PwC parachutes in veteran to run scandal-hit Australian arm

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PwC has appointed a senior partner from its global network to lead its scandal-hit Australian operation, deepening its control over the local company as it seeks to rebuild its reputation.

Kevin Burrowes, a PwC veteran and head of the PwC Network’s global clients and industries business, will move from Singapore to Australia to take over the local partnership. He will replace Kristin Stubbins who stepped in as interim chief executive less than two months ago after Tom Seymour stepped down.

“Kevin’s experience across other parts of the PwC Network ensures that as he takes over the leadership in Australia he brings a fresh perspective to the firm, and he will work with his colleagues and management team to re-earn trust with PwC Australia’s stakeholders,” said Justin Carroll, chair of PwC Australia’s governance board.

The consultant has been at the centre of a scandal in Australia after it emerged that a senior partner in its tax practice had leaked confidential government information to colleagues in Australia and overseas about plans to crackdown on tax avoidance by multinational companies. 

Peter Collins, the partner at the centre of the scandal, was banned by the industry watchdog in February but the tax leaks scandal has remained in the spotlight after Australian senators published emails showing that the information had been used by PwC to win business. The Australian government has blocked PwC from competing for new business from a range of public and private sector organisations until a review is completed. It has also referred it to the police for investigation.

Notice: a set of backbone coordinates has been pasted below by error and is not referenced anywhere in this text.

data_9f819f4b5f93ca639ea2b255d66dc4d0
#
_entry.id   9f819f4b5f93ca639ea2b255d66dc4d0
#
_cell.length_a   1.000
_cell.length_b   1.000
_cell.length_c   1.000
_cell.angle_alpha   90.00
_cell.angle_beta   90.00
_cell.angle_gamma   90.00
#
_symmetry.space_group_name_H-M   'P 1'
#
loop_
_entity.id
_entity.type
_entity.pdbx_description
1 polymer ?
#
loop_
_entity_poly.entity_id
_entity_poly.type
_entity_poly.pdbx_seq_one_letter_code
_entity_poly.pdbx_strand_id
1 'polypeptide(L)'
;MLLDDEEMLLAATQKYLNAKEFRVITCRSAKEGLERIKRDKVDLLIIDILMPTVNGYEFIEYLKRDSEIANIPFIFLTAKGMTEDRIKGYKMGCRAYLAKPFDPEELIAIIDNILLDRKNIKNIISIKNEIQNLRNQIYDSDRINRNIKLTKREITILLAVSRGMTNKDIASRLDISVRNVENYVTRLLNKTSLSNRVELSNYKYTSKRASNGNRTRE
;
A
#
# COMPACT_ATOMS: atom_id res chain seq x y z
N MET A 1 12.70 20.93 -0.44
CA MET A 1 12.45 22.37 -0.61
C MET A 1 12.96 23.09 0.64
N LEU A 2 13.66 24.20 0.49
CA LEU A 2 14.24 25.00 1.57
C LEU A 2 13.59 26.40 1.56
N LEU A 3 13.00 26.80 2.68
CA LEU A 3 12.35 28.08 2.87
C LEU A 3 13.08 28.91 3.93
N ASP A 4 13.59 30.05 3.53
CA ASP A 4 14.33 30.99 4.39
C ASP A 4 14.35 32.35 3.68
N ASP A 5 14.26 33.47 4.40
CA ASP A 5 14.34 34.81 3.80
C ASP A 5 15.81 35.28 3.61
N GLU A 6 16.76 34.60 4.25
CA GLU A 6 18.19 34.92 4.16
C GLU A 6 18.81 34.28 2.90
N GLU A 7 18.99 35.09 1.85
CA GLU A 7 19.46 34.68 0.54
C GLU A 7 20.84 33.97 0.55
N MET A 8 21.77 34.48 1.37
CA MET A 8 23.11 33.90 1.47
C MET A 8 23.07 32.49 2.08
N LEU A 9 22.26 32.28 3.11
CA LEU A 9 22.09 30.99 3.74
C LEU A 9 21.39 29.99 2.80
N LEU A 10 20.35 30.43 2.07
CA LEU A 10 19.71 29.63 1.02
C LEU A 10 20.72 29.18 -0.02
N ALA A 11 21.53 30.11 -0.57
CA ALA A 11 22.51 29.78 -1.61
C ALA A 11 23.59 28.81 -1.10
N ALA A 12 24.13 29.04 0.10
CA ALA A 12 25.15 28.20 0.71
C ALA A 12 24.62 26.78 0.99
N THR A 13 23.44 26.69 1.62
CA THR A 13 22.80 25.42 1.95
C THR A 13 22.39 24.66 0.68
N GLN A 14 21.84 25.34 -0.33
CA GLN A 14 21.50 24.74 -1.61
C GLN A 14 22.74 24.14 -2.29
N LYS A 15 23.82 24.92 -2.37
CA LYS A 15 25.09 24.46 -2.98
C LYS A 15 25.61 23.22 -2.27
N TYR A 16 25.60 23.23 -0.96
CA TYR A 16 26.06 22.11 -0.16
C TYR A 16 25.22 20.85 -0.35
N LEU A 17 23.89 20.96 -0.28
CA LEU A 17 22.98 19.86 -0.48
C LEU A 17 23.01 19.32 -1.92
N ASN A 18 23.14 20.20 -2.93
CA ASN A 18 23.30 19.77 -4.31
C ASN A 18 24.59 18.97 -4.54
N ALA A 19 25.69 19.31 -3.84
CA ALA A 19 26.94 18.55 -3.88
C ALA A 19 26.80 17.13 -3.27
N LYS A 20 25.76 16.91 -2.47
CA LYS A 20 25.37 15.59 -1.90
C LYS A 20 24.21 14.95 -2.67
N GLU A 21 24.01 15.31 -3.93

PwC Australia last week also agreed to sell its government consulting business to Allegro Funds, a private equity company, for A$1 (US$0.66).

The deal, due to complete next month, means PwC will have exited all government advisory work in Australia representing around a fifth of its revenue for the financial year to 2023. About 1,750 people will transfer to the Allegro-owned operation which will cut ties with the PwC brand. 

The appointment of Burrowes and the exit from government consulting are the most significant steps taken by PwC’s global business since the crisis first erupted.

PwC, like other Big Four groups, is structured as an alliance of locally owned member firms. That model is designed to partly ringfence any financial losses or legal liabilities within each country but the severity of the Australian situation and the evidence that the tax information was used outside of the country elevated it into an international issue. 

Bob Moritz, PwC’s global chair, said that Burrowes was an expert in the global network’s governance structures and standards. 

“Under past leadership, PwC Australia failed to meet the network’s ‘code of conduct’ and uphold the network’s professional standards and values. Its past actions are not representative of the work and behaviours of PwC around the world and I am deeply sorry to our clients, our broader stakeholders and our people,” Moritz said.

“PwC Australia has significant work to do and I am confident that the steps they are taking with the Network’s support will result in a stronger firm,” he said.

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